Beetle With Benefits
Fungi help bark beetles thrive and massively change forest landscapes
When a mountain pine beetle looks at a tree, it sees lunch. We’ve all witnessed the aftermath of this appetite — entire swathes of reddened forest, a blight creeping up to the timberline because warmer winters enable the beetles to climb to higher altitudes.
Destructive though they may be, mountain pine beetles are impressive workers. No larger than a grain of rice, they use chemical communication systems to coordinate mass attacks, turn a tree’s defense mechanisms against itself and manufacture a type of antifreeze to survive winter.
When UM researcher John McCutcheon looks at a tree, he sees two bacteria held up by sticks. He’s a microbiologist and a specialist in symbiosis, so he knows that all complex life has benefited from hosting very small organisms. In the tree’s case, the mitochondria and chloroplasts within its cells were once foreign bacteria that developed such beneficial relationships with their hosts that they eventually became part of the tree itself. McCutcheon studies the complex symbiotic associations between insects and microbes. Recently he’s turned his attention to the mountain pine beetle and two species of fungi that help them thrive on an abundant but nutrient-poor food source: trees.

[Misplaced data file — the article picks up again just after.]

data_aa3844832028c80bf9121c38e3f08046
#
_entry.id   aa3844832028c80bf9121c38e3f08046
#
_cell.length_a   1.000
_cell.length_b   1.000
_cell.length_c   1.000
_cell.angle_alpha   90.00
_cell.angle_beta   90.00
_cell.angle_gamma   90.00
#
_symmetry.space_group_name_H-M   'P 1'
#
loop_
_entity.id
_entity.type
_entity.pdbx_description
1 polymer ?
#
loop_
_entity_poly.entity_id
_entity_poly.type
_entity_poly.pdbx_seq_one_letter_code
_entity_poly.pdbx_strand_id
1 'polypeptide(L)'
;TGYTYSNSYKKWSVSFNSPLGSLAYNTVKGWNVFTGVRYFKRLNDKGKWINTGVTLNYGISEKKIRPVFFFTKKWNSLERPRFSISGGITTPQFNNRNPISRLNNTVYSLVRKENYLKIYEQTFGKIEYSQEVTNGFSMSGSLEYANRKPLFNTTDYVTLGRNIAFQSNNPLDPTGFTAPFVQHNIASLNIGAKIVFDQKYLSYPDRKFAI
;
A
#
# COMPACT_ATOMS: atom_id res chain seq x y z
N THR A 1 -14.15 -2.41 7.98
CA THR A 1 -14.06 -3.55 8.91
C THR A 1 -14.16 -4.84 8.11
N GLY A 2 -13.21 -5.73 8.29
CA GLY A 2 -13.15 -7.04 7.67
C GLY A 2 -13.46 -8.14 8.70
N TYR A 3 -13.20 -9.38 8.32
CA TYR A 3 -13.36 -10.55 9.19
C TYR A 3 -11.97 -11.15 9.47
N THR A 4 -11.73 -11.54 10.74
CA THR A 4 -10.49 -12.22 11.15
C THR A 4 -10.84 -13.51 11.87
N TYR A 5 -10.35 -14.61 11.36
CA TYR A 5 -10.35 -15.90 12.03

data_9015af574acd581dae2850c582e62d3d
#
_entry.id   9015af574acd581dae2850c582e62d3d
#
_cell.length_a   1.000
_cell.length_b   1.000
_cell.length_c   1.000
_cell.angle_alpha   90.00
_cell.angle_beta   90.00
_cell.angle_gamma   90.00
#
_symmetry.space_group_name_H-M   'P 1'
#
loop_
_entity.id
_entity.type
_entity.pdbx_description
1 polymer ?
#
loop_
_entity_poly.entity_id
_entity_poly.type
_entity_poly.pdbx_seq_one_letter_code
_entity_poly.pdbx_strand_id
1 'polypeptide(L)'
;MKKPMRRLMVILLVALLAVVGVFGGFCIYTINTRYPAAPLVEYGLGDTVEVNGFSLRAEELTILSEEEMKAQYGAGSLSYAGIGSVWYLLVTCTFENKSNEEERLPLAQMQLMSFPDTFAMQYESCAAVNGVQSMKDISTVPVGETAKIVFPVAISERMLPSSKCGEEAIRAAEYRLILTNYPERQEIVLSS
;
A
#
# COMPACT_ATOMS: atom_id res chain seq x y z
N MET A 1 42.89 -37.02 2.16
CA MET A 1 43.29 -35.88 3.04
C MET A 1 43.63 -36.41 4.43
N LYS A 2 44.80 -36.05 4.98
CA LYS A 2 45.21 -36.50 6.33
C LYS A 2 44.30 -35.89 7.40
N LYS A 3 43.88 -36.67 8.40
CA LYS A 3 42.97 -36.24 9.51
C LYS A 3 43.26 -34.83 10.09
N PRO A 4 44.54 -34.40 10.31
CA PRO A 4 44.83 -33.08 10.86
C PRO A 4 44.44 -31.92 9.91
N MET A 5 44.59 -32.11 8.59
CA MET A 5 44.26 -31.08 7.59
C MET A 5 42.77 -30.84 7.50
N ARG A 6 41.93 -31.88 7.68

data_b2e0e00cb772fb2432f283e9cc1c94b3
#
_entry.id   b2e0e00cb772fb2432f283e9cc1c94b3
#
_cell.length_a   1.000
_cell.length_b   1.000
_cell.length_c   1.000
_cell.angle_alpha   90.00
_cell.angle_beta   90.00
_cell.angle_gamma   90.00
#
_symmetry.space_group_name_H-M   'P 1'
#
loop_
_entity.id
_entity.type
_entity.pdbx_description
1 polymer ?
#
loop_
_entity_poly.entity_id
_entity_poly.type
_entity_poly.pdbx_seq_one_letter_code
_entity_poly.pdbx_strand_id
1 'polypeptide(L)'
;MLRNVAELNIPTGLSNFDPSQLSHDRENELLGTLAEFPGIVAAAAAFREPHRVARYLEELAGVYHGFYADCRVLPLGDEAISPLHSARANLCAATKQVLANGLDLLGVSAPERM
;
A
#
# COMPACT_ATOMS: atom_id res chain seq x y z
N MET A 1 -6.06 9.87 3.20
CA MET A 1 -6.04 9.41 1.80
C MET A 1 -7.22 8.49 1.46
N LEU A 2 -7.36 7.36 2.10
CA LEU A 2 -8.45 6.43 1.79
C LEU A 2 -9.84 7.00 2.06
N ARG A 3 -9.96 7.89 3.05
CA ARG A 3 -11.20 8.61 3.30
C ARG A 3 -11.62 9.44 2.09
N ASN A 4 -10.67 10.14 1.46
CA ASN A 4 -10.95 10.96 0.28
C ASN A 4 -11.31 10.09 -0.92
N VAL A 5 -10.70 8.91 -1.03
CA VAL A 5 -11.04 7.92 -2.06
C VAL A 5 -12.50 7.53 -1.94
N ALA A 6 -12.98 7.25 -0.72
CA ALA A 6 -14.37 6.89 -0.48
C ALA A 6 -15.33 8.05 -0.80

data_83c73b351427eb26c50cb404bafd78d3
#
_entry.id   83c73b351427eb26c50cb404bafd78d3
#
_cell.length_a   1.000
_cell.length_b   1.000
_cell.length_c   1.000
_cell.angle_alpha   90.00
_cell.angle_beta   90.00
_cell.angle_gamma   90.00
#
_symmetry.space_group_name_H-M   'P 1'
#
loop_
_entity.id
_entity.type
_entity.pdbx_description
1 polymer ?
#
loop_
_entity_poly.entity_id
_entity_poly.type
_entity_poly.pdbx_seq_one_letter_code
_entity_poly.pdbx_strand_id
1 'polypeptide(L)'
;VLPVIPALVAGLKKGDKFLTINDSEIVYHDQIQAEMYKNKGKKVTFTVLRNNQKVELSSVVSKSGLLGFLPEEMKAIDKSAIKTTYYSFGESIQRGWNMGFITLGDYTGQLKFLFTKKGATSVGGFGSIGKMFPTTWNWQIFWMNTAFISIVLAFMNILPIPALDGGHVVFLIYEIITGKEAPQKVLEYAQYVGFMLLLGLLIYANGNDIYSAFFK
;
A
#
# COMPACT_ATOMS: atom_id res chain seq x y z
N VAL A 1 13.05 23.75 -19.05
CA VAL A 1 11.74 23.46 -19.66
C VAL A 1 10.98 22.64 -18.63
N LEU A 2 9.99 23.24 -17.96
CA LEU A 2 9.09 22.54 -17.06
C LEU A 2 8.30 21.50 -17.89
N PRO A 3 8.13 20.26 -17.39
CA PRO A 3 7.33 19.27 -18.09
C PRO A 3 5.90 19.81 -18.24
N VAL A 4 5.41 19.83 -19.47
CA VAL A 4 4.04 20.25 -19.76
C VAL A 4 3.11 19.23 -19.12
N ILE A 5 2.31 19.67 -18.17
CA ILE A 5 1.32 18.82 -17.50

The beetles have the respect of Diana Six, a UM scientist who’s studied them for 22 years. Sure, they cause problems — “I get mad when they kill trees in my yard, just like anyone else,” she says. “Maybe even more so, because I’m embarrassed.” But she also admires their resourcefulness. “These things have evolved in some really remarkable ways,” she says. Most remarkable to Six is the fact that they wouldn’t survive a day without two species of symbiotic fungi that ride from tree to tree in suitcase-like pouches on the beetles’ mouths.
McCutcheon and Six have teamed up to research the relationship between mountain pine beetles and these two fungi at the smallest possible level: their genetics. With a grant from the Montana Institute on Ecosystems, they are studying how these species help and hinder each other. Their findings may have huge implications on our understanding of pine beetle behavior, where they might strike next and what we might be able to do to stop them.
As far as McCutcheon and Six can determine, the story began millions of years ago with some star-crossed matchmaking between species. McCutcheon surmises that a
beetle picked up a fungal partner that gave the beetle an unanticipated edge.
“When these organisms first got together back in time, it was really beneficial for the insect,” he says. “It allowed them to live in places they ordinarily couldn’t. It allowed the insects to spread across the globe.”
It should come as no surprise that the way to the beetles’ hearts was through their stomachs. The two species of fungi helped the beetles derive nutrients from wood, a plentiful but insubstantial food source. When pine beetles bore into the bark of a tree, the fungi in their mouthparts rub off onto the tunnel walls. The fungi colonize the tree, migrating into the xylem, where they bind nitrogen and amino acids and transport them back to the beetles feeding in the sugary phloem. The beetles snack on the fungi like we might swallow multivitamins.